1. do_action( 'template_redirect' ) fires before determining which template to load. This hook can be used to load an alternative template if the loaded data doesn’t need the default one
  2. Check if the current request is a header request and if so, exit before the page content loads. This provides a significant performance bump.
  3. Check for 3 special kinds of requests: robots, feeds, trackbacks. If these are detected, a template file does not need to be loaded
  4. Go through a list of checks and determine the template file to be loaded. If the file exists it is stored in the $template variable, else the default index template is stored
  5. Filter the $template variable before including the template file

9. do_action( 'shutdown' )

This is the last action that is being fired, just before ending all PHP execution. WordPress has run all the code needed to build the requested page and it stops working at this point.

10. The result of the request is sent to the browser

At this point, the web hosting server replies to the HTTP client request by sending it the web page generated by WordPress and comprised of HTML, CSS and JavaScript code which tells the browser how to display the page.

There it is. The WordPress boot process in three flavors: basic, extended and detailed. I’ve also made a chart of the whole process which you can see below.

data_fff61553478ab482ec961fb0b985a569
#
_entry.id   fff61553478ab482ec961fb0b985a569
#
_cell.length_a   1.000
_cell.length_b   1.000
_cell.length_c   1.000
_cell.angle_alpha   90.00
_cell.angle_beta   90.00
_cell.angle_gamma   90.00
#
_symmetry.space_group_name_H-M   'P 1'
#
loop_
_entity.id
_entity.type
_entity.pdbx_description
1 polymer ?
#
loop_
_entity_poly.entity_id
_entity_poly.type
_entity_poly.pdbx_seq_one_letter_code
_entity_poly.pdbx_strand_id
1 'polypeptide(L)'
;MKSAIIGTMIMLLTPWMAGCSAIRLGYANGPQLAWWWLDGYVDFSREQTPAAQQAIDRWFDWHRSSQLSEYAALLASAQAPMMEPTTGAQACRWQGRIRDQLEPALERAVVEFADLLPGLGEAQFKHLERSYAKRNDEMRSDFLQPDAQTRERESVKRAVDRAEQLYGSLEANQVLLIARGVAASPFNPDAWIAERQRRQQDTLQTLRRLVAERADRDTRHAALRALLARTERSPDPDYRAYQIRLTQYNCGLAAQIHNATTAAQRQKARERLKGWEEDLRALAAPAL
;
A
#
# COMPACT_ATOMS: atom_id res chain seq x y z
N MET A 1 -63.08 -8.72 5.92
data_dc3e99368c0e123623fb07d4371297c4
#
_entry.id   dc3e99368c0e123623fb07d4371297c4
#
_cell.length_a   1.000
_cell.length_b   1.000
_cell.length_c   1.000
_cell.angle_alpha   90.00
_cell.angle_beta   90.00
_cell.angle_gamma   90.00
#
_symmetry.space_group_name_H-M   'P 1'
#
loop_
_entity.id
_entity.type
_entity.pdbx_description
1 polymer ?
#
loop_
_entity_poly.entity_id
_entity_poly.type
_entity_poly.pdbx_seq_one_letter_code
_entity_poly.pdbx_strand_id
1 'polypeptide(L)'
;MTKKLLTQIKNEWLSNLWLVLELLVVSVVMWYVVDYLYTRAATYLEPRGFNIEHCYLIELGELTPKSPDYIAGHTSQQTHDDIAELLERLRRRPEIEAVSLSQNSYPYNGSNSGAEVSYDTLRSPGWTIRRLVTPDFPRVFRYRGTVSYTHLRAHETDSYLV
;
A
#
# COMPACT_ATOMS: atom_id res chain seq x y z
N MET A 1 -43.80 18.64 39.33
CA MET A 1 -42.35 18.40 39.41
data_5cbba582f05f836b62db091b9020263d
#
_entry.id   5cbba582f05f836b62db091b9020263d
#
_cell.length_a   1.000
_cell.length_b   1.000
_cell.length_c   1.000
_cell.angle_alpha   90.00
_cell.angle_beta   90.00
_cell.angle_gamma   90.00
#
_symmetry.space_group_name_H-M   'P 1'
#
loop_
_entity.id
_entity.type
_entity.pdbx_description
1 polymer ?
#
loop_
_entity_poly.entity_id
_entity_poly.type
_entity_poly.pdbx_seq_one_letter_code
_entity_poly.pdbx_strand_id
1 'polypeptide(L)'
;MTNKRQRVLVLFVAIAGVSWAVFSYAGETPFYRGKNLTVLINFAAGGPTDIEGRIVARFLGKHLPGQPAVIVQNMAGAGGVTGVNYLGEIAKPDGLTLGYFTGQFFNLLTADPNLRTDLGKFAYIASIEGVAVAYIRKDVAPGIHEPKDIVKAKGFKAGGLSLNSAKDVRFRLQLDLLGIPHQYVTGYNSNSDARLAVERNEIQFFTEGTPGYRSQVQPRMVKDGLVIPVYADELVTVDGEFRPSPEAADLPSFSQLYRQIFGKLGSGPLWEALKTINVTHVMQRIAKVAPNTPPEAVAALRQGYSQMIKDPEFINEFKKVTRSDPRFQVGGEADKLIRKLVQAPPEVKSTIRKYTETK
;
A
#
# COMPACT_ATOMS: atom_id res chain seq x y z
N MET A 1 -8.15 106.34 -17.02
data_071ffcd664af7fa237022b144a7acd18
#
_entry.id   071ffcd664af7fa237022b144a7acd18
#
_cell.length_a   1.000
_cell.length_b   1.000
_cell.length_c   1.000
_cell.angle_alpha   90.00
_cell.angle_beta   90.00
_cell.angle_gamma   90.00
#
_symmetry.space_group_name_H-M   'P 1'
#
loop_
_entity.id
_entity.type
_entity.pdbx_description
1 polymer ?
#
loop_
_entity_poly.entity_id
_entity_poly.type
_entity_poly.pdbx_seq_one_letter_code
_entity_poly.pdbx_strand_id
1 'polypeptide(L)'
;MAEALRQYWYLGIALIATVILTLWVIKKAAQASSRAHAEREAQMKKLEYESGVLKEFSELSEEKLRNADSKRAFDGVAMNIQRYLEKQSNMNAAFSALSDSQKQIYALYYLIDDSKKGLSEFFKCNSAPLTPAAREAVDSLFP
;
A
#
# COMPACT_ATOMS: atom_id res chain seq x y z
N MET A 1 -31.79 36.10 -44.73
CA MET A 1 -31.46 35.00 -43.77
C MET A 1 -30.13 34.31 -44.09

Please comment with your thoughts, things I may have missed or steps that you think are important and I have overlooked.

  1. Hello Mike,

    Thanks for providing such a detailed write up on WordPress loading process. Without prior reading up WordPress design spec, your post is by far the best explanation on this topic that I could find.

    I am relatively new to web technologies, have been reading and practicing a lot of web development related materials for the past 2 months. Understood that your explanation is already very detailed, but I am still having problem understanding certain steps on how WordPress sends a page back to the browser. Eg. assuming one creates/adds a blank page called “Contact Us” and includes it as part of the navigation menu, when this menu link is clicked, the browser would send an HTTP request via the URL http://WWW.example.com/contact-us. I knew there is no physical file called contact-us.html or contact-us.php, how does WordPress redirect/map/translate (short of knowing the right word for it) the URL such that it knows which page to generate based on the content/settings stored in the database ?

    If you don;t mind, please be as detailed as you could in your explanation as I highly appreciate the details in understanding something.

    Thanks in advance.

    1. Hi Pang,

      Upon installation, WordPress creates a ‘wp_posts’ table in its database where it stores the data related to the posts/pages you create.

      When running the ‘wp()’ function, that is step 7 in the detailed sequence above, it finds a page called ‘contact-us’ in the database table mentioned above and grabs all the relevant data it finds there.

      WordPress then continues with loading the correct template and so on.

  2. Hello Mike,
    Thanks for your reply.
    Following your guidance, I added some trace codes in my website php file to see how WordPress takes the URL request and maps it to a page stored in WP_Post in the database. As I started this investigation with the Contact-Us page, my code was tracing what happened to the PHP files when Contact-Us was clicked.